HSA Report Reveals Construction Related Fatalities Up from 2014
The Health and Safety Authority has released a report revealing that the number of construction workplace fatalities in Ireland in 2015 is up from the 2014 figure.
The report revealed that in total fifty-five people in Ireland died from workplace related injuries in 2015-the same number as seen in 2014. The distribution of the fatalities among different industries has changed significants. Construction workplace fatalities in Ireland increased from eight in 2014 to eleven in 2015. Approximately two-thirds of the fatalities reported occurred in businesses with fewer than ten employees or where the victim was self-employed – mainly in agriculture, construction and fishing.
In contrast to the fall in construction related accidents, fatalities in agriculture accounted for eighteen reported deaths compared to thirty deaths in 2014 and included the deaths of three children who were struck by falling objects or moving vehicles. The fishing industry also saw a dramatic increase in fatal accidents from one in 2014 to five in 2015.
The report also revealed the cause of death amongst the employees. Twenty-one of the workplace fatalities in Ireland were related to accidents involving moving vehicles, while fifteen employees were killed as a result of a fall from height and thirteen others died as a result of being crushed or trapped by machinery. Drowning was also found to be a significant cause of death.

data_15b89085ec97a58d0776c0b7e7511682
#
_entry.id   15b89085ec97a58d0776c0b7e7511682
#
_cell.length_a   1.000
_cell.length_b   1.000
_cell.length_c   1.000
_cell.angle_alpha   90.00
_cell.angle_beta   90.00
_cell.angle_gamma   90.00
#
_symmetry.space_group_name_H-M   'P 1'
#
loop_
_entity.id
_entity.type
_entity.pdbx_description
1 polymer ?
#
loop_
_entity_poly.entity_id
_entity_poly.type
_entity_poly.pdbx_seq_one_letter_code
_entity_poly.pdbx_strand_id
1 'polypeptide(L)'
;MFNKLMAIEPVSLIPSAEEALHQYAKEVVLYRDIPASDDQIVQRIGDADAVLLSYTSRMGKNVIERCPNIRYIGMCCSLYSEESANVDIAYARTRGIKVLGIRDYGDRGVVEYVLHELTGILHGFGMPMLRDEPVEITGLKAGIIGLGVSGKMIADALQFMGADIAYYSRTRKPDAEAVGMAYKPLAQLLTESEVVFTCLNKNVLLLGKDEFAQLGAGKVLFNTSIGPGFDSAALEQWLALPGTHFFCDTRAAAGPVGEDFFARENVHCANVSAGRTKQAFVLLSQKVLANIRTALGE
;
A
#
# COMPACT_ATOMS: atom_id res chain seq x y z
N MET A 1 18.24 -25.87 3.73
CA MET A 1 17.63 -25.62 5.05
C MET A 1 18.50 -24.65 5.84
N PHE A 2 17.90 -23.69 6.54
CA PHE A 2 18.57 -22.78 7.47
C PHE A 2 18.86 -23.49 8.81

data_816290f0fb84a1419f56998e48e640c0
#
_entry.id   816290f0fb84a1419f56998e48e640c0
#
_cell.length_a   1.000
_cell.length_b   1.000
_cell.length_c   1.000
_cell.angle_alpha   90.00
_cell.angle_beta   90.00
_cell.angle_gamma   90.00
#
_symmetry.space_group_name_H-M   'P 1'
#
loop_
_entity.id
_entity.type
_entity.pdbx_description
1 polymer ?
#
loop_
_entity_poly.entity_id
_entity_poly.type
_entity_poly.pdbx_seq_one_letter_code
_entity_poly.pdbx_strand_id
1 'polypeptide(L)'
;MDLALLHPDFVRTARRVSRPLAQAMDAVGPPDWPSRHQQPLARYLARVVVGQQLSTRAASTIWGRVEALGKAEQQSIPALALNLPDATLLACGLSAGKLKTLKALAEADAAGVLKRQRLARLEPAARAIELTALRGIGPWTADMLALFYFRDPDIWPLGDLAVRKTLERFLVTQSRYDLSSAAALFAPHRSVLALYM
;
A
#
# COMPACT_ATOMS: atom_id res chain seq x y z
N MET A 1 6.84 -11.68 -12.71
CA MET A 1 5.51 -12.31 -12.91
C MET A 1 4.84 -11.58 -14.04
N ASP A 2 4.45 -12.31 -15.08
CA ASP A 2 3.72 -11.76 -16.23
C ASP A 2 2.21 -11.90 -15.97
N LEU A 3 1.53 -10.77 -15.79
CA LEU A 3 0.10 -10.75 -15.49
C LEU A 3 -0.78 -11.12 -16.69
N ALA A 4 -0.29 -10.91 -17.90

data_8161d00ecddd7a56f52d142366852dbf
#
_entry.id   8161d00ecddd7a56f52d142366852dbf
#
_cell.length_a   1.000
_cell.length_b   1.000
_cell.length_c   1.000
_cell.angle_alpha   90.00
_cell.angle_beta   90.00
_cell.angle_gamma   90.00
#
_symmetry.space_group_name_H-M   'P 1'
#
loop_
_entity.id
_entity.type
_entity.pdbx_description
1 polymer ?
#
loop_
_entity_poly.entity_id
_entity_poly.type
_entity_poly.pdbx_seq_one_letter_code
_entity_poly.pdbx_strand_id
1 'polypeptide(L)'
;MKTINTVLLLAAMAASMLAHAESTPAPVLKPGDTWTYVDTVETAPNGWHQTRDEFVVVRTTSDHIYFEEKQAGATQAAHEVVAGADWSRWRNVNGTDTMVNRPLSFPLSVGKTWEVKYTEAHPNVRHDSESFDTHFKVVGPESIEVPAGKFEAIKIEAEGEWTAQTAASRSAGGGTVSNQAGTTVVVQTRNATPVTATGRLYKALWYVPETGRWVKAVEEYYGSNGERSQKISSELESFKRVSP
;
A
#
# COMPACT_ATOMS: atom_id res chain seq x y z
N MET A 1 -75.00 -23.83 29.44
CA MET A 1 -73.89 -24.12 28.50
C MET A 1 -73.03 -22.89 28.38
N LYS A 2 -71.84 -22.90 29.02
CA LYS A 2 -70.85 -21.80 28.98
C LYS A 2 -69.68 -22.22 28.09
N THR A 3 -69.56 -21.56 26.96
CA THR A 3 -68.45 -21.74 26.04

Brian Higgisson – the Assistant Chief Executive of the Health and Safety Authority – said the Authority will be looking for further improvements and reductions in accidents during 2016. He said in a press release: “All work-related deaths are tragic and while we must cautiously welcome the reduction in agriculture fatalities, it is still the most dangerous occupation and that needs to change. There are high levels of safety and health awareness in Irish workplaces and we must ensure that this translates to changes in behaviour and fewer accidents in all the sectors this year.”
Mr Higgisson continued: “We will continue to direct resources to the high-risk sectors, but health issues such as those caused by exposure to asbestos, dust, noise and manual handling are also major risks in the workplace. These hazards account for more working days lost than injuries and we intend to increase our focus on these topics during 2016.”